More than 100,000 people marched through Spain's capital and other cities Sunday calling for Israel to announce an immediate cease-fire in Gaza.
The protest in Madrid was the largest of demonstrations across Europe expressing both support and opposition for the Israeli offensive in Gaza.
Protesters filled downtown boulevards carrying banners saying "Peace," "SOS Gaza," placards with the word "Gaza" above a red-stained hand and mock blood-spattered bodies of children.
Oscar-winning actor Javier Bardem's mother Pilar, also an actress, was among speakers who addressed the crowd.
"The Spanish government has to do something. The Gaza Strip is now practically a concentration camp," she said.
Spain, which was largely an Islamic nation for 800 years until the beginning of the 16th century, has a Muslim community of around 800,000 out of a 46.1 million population.
Rallies held elsewhere in Spain
The organizers, which included the Socialist Party and trade unions, estimated turnout at 250,000. But police declined to give a figure. Rallies were held elsewhere in Spain, including Seville in the southwest and Ourense in the northwest.
"It is my duty to call on Israel to implement an immediate cease-fire," Prime Minister Jose Luis Rodriguez Zapatero told the protest in Ourense.
In Brussels, police clashed with protesters during a protest against the Israeli offensive. A march down the Belgian capital's main boulevard turned violent when some protesters overturned cars and smashed shop windows.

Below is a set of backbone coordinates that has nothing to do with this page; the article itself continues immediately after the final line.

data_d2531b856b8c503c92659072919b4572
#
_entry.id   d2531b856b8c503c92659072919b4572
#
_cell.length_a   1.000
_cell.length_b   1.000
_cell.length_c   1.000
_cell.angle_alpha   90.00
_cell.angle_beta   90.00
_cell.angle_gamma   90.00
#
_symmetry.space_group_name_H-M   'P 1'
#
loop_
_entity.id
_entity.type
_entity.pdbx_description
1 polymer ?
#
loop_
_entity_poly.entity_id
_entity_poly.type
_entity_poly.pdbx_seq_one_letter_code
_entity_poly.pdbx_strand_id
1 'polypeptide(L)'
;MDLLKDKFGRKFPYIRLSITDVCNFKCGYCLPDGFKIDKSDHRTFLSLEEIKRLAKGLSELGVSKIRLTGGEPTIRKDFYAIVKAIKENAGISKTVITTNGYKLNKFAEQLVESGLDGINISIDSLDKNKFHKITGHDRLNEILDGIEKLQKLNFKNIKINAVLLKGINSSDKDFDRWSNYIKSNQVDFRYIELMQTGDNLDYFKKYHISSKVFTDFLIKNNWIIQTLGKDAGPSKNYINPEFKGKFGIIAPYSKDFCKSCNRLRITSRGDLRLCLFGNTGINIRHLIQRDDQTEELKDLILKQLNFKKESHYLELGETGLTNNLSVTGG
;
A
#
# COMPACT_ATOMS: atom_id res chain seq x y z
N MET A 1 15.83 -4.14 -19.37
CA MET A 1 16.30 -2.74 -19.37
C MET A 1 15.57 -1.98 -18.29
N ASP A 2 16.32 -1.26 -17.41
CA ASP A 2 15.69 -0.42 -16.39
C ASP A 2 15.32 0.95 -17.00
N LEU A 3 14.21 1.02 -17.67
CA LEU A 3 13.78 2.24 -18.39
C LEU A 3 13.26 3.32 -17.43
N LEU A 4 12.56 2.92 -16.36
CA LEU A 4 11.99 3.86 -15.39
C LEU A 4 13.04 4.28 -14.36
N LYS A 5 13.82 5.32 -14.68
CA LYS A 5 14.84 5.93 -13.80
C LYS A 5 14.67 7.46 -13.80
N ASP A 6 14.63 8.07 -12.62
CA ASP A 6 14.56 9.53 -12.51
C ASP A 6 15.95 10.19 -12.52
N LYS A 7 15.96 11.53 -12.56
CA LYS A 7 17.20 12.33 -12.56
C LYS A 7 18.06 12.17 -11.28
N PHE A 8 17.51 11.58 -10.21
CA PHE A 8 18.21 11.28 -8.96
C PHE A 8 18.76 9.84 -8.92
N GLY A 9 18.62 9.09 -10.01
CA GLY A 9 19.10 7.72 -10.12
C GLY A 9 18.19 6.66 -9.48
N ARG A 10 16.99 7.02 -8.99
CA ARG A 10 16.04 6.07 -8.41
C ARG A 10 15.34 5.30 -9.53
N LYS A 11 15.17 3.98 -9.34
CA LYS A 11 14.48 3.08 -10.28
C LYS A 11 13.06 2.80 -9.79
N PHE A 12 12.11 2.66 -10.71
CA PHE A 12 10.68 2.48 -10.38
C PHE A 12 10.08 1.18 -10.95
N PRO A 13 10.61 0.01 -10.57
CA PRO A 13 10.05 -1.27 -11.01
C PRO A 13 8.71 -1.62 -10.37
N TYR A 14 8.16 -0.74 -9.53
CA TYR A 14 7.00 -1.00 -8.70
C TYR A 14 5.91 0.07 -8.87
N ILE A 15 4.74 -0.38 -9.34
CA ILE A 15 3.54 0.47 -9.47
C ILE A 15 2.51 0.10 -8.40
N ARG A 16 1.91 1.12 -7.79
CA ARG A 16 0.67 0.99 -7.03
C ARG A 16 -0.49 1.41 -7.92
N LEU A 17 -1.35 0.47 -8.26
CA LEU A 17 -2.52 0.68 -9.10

Police used water cannons to break up the rioting and arrested around 10 people. Police said 30,000 people marched in Brussels. Some protesters burned an Israeli flag.
Children carrying effigies of dead and bloodied babies were at the head of the procession.
In Antwerp, home to a large Hassidic Jewish community, around 800 people took part in a peaceful pro-Israel demonstration.
In London's Trafalgar Square, around 4,000 demonstrators called for an end to Hamas rocket attacks on Israel and voiced support for Israeli attempts to protect the country's citizens.
"The basic, simple goal of the people of Israel is to be allowed to live in peace, without violence, without fear, and without terror," Israeli Ambassador Ron Prosor told crowds gathered in the British capital.
British Jews speak out
But in a letter published in The Observer newspaper, 11 leading British Jews said Sunday that Israel's government must end its military action to achieve security.
"We are concerned that rather than bringing security to Israel, a continued military offensive could strengthen extremists, destabilize the region and exacerbate tensions inside Israel with its 1 million Arab citizens," their letter said.
A few thousand people in Italy marched in pro-Palestinian rallies in Rome, Naples and Verona.
A total of more than 3,000 people joined protests in support of Israel in the German cities of Frankfurt, Munich and Berlin.
In Athens, dozens of children and their parents, carrying effigies and photos of bloodied children, marched in the Greek capital to protest the Israeli operations in Gaza.